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Shame on DeSantis for Vetoing New Tobacco Age Limit | Opinion

Shame on DeSantis for Vetoing New Tobacco Age Limit | Opinion



On Sept. 9, those of us who are working to reduce youth nicotine addiction in our community learned that Gov. DeSantis had vetoed SB 810, Florida legislation designed to reduce youth access and exposure to all tobacco products, including e-cigarettes and other vaping devices. This public health legislation was sponsored by state Sen. David Simmons, R-Longwood, and state representatives Jackie Toledo, R-Tampa, and Nicholas Duran, D- Miami. The legislation was also supported by Florida Attorney General Ashley Moody.

You may be wondering what was so controversial in this bipartisan legislation the governor felt compelled to stop the law from being implemented?

As passed by both houses of the Florida Legislature, the legislation would have done the following:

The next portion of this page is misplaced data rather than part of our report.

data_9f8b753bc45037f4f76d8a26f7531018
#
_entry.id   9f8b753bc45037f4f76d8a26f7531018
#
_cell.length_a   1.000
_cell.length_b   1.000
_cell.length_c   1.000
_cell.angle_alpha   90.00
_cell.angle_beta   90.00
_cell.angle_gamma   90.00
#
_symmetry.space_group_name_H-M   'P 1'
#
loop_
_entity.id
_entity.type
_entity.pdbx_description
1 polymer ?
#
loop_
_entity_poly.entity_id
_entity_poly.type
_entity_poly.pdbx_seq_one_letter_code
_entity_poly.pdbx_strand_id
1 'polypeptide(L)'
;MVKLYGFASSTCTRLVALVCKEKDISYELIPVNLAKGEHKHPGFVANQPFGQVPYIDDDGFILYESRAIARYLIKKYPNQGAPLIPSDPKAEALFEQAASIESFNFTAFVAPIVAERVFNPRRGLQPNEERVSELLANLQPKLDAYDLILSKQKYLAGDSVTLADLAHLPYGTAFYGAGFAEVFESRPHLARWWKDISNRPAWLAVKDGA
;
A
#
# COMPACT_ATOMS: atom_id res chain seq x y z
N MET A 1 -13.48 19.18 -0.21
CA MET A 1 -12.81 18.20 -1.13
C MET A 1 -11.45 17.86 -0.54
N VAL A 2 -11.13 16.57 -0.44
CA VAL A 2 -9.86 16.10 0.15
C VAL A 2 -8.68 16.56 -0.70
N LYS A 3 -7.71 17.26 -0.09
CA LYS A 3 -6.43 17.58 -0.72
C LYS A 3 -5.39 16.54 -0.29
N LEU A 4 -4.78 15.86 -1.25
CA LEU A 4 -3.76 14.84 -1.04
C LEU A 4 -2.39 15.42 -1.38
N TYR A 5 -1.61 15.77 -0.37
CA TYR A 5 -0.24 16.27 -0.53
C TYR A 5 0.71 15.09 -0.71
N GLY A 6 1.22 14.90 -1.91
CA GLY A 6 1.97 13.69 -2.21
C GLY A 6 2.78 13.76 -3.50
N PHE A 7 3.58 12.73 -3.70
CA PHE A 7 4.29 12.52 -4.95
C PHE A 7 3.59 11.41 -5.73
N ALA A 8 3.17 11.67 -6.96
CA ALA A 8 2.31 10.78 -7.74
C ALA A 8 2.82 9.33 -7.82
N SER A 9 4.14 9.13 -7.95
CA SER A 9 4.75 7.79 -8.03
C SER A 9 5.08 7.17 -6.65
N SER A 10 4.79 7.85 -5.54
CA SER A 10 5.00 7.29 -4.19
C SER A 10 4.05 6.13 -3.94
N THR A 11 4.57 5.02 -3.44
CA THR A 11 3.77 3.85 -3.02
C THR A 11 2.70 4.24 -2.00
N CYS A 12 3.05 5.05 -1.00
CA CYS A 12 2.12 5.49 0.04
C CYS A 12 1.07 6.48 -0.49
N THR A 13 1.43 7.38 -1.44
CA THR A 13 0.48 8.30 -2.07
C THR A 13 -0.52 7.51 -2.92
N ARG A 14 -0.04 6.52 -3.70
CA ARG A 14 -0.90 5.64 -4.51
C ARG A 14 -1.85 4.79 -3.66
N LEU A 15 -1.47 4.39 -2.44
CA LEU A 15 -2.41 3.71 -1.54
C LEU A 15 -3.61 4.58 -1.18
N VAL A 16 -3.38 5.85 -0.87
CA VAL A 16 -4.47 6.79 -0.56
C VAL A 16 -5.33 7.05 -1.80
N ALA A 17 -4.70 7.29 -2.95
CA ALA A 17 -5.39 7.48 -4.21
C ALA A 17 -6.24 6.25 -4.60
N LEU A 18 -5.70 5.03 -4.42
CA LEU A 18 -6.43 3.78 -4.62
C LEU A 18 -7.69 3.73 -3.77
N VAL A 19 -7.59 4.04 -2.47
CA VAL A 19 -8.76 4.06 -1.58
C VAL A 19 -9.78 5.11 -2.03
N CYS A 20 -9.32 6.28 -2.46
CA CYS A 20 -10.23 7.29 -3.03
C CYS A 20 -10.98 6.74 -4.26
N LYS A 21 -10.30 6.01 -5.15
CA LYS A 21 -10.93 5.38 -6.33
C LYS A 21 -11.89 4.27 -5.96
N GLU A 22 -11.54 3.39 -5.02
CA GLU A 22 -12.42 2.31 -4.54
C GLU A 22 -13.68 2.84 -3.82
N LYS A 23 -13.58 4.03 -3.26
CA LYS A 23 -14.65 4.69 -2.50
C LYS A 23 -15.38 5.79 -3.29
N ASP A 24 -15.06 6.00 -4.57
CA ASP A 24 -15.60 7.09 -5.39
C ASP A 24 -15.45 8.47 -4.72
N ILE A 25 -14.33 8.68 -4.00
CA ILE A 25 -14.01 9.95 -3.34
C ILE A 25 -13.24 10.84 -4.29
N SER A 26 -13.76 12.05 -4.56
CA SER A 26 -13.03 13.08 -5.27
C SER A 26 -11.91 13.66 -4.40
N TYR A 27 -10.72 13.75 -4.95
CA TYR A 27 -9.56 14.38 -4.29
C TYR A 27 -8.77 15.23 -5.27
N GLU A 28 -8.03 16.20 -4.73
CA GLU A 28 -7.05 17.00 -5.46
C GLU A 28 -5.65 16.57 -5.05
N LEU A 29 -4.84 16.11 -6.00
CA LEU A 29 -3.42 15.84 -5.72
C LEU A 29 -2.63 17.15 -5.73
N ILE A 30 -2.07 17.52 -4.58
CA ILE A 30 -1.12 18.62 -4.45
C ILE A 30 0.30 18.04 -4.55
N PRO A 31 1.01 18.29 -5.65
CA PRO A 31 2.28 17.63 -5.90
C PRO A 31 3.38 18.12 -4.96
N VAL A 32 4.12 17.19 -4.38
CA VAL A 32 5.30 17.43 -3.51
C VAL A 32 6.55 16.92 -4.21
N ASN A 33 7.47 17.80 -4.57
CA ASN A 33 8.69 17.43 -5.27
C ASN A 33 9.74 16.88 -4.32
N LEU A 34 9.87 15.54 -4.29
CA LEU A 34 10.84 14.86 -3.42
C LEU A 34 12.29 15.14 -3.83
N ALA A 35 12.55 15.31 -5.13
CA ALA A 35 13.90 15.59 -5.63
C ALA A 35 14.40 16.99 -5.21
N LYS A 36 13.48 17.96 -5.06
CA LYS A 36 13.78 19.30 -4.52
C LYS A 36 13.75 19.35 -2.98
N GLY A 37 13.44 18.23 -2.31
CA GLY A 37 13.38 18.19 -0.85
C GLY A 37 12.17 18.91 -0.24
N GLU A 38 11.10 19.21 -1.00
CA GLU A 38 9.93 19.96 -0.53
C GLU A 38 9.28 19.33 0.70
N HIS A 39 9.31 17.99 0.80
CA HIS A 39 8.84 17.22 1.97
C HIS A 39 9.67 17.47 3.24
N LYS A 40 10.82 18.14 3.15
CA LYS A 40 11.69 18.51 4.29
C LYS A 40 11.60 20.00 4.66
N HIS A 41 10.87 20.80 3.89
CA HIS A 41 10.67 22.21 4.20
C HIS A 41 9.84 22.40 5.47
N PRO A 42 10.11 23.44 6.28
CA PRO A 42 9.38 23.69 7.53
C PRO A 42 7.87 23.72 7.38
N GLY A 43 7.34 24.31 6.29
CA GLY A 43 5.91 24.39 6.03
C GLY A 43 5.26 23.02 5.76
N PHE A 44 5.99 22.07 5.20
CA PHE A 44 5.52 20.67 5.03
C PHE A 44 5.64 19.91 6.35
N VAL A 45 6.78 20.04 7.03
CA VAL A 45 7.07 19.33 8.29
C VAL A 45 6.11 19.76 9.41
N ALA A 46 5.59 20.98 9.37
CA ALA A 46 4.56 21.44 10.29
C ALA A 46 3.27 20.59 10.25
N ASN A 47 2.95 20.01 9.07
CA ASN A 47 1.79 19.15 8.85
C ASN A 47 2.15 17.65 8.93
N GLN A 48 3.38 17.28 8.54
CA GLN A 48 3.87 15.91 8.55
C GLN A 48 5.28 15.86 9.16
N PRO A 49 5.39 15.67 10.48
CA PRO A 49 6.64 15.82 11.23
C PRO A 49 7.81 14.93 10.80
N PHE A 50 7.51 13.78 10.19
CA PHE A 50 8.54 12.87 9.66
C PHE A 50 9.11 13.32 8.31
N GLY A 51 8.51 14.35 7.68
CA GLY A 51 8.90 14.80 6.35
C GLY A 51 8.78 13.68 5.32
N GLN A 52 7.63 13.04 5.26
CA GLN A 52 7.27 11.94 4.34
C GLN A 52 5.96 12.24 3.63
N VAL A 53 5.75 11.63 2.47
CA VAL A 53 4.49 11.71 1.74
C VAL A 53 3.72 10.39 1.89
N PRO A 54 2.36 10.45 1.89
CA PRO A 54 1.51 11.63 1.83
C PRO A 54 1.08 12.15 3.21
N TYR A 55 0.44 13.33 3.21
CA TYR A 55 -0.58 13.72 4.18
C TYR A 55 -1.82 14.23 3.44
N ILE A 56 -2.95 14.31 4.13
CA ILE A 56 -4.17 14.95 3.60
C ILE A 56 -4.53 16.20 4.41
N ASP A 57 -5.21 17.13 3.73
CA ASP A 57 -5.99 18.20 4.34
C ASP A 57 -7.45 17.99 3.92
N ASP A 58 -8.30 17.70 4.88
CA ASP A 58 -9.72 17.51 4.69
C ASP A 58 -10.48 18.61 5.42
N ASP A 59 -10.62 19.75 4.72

• Raise the age for tobacco sales and purchase to 21, making Florida law consistent with current federal law.
  • Classify vaping products and e-liquids as tobacco products, making Florida law consistent with the current federal law.
  • Ban the sale of any flavored products in Florida that were banned by the FDA — again, making Florida law consistent with federal
  • Require free-standing vape retailers to obtain a retail license through the Florida Division of Business and Professional Regulation. The only difference here is that vape retailers would get that license free of charge, instead of paying the $50 fee required by every other tobacco retailer in the

To be fair, it might seem redundant for Florida to pass law to simply restate current federal law. For example, if the age to buy and sell tobacco is 21 nationally, it is 21 in Florida by default.

The answer lies in the enforcement of the rules. The federal law is enforced by the FDA and federal law enforcement agencies. Those agencies need to travel from Washington, D.C., to conduct compliance checks in our communities and ensure that tobacco retailers are not illegally selling products to our children and teens. However, without a state law, the Florida ABT and our local sheriffs cannot conduct similar compliance checks, which reduces the frequency of those compliance checks. In addition, the lack of a licensing system for vape retailers means that they can hide in the shadows, as Florida will not have a comprehensive list of just where these vape retailers are operating.